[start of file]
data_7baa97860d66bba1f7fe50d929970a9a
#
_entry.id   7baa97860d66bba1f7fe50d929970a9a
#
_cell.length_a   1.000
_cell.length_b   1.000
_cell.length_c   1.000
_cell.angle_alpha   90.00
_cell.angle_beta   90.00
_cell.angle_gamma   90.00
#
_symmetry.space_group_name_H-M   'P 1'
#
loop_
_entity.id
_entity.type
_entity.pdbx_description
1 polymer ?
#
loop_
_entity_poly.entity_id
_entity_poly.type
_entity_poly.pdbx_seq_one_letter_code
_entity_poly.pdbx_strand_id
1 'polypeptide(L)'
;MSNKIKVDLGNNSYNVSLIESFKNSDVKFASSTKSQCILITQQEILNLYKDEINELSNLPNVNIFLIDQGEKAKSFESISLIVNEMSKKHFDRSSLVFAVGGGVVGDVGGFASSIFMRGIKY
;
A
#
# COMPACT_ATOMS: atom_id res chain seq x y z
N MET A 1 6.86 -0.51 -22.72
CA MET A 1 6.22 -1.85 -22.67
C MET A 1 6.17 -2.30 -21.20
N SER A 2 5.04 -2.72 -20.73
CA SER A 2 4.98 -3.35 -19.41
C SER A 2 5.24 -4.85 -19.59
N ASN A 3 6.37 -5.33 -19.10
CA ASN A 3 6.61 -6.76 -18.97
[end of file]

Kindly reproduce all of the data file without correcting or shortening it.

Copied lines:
data_7baa97860d66bba1f7fe50d929970a9a
#
_entry.id   7baa97860d66bba1f7fe50d929970a9a
#
_cell.length_a   1.000
_cell.length_b   1.000
_cell.length_c   1.000
_cell.angle_alpha   90.00
_cell.angle_beta   90.00
_cell.angle_gamma   90.00
#
_symmetry.space_group_name_H-M   'P 1'
#
loop_
_entity.id
_entity.type
_entity.pdbx_description
1 polymer ?
#
loop_
_entity_poly.entity_id
_entity_poly.type
_entity_poly.pdbx_seq_one_letter_code
_entity_poly.pdbx_strand_id
1 'polypeptide(L)'
;MSNKIKVDLGNNSYNVSLIESFKNSDVKFASSTKSQCILITQQEILNLYKDEINELSNLPNVNIFLIDQGEKAKSFESISLIVNEMSKKHFDRSSLVFAVGGGVVGDVGGFASSIFMRGIKY
;
A
#
# COMPACT_ATOMS: atom_id res chain seq x y z
N MET A 1 6.86 -0.51 -22.72
CA MET A 1 6.22 -1.85 -22.67
C MET A 1 6.17 -2.30 -21.20
N SER A 2 5.04 -2.72 -20.73
CA SER A 2 4.98 -3.35 -19.41
C SER A 2 5.24 -4.85 -19.59
N ASN A 3 6.37 -5.33 -19.10
CA ASN A 3 6.61 -6.76 -18.97